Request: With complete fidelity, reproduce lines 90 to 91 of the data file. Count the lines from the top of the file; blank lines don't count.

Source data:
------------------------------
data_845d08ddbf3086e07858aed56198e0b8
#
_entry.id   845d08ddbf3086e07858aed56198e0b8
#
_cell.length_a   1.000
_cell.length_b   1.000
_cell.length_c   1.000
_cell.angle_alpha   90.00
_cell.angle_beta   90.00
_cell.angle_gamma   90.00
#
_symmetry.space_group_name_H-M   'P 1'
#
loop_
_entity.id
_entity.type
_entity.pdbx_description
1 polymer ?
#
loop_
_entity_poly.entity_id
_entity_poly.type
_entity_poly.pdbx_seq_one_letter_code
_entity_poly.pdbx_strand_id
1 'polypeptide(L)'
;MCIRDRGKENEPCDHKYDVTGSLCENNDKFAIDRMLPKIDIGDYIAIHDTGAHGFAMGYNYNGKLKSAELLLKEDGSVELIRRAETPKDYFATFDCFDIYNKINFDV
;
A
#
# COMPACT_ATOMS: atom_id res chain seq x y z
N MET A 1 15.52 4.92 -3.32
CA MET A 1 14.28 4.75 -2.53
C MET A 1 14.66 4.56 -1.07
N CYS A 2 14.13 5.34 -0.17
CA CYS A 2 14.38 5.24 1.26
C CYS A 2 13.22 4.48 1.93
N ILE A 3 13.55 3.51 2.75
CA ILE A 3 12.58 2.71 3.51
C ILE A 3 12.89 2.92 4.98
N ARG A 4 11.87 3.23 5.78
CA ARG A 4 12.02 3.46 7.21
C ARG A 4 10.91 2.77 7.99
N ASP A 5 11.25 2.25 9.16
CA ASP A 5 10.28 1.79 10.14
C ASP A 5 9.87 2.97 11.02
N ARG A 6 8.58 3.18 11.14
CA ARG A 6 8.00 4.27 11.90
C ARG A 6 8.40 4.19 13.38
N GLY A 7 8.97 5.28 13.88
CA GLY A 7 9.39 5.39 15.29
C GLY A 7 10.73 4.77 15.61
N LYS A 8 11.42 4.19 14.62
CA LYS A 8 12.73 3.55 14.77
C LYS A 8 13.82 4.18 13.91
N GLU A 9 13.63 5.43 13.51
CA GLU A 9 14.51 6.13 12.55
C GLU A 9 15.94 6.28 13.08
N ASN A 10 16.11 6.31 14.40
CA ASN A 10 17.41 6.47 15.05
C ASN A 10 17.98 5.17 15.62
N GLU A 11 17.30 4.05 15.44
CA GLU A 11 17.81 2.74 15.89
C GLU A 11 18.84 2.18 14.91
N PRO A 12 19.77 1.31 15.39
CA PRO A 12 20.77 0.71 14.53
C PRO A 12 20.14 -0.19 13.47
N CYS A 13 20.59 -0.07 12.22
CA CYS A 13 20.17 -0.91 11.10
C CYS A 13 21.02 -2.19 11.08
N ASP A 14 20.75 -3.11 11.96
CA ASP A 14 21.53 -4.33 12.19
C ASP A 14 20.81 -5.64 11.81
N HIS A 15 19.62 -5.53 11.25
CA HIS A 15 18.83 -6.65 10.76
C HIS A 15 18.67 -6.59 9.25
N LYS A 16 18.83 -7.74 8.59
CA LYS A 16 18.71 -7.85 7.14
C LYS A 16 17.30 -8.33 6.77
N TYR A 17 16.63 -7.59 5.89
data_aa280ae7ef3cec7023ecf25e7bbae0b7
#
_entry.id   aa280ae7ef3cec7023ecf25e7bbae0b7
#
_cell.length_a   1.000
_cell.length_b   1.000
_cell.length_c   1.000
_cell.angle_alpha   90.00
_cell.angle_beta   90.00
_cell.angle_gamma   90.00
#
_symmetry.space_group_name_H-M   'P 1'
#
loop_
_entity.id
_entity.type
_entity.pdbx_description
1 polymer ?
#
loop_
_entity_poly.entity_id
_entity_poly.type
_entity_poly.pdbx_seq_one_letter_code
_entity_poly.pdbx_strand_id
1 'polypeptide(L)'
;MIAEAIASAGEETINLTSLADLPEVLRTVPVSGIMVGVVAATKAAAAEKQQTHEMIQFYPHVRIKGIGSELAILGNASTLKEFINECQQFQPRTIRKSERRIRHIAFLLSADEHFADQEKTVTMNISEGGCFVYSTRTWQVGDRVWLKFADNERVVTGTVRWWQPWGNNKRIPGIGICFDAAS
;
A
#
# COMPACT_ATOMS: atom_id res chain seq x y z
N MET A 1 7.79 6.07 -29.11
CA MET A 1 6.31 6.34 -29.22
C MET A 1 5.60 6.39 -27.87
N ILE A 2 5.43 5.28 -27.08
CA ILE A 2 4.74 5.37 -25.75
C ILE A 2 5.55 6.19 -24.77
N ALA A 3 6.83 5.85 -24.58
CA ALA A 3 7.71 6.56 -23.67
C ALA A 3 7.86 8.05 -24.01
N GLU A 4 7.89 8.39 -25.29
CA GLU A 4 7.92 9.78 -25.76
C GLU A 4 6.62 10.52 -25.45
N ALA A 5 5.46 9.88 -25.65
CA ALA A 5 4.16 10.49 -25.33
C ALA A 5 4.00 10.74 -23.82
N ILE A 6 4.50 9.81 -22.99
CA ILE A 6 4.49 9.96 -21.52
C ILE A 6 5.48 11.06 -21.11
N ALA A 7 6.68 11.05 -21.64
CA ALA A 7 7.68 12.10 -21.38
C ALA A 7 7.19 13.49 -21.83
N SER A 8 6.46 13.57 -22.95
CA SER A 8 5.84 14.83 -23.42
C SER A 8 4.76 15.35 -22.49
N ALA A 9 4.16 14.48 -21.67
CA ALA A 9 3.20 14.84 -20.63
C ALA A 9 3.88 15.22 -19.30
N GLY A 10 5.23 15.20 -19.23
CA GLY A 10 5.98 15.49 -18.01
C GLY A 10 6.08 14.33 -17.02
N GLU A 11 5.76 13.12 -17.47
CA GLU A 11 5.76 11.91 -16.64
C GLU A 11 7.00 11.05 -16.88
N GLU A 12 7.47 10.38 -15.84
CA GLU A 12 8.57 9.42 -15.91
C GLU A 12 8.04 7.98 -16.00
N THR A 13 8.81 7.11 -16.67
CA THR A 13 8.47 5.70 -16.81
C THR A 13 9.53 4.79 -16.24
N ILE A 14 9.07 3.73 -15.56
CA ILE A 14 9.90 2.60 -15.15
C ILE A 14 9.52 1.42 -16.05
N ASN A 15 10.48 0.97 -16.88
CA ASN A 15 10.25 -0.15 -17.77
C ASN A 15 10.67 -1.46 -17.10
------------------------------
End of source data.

#
_symmetry.space_group_name_H-M   'P 1'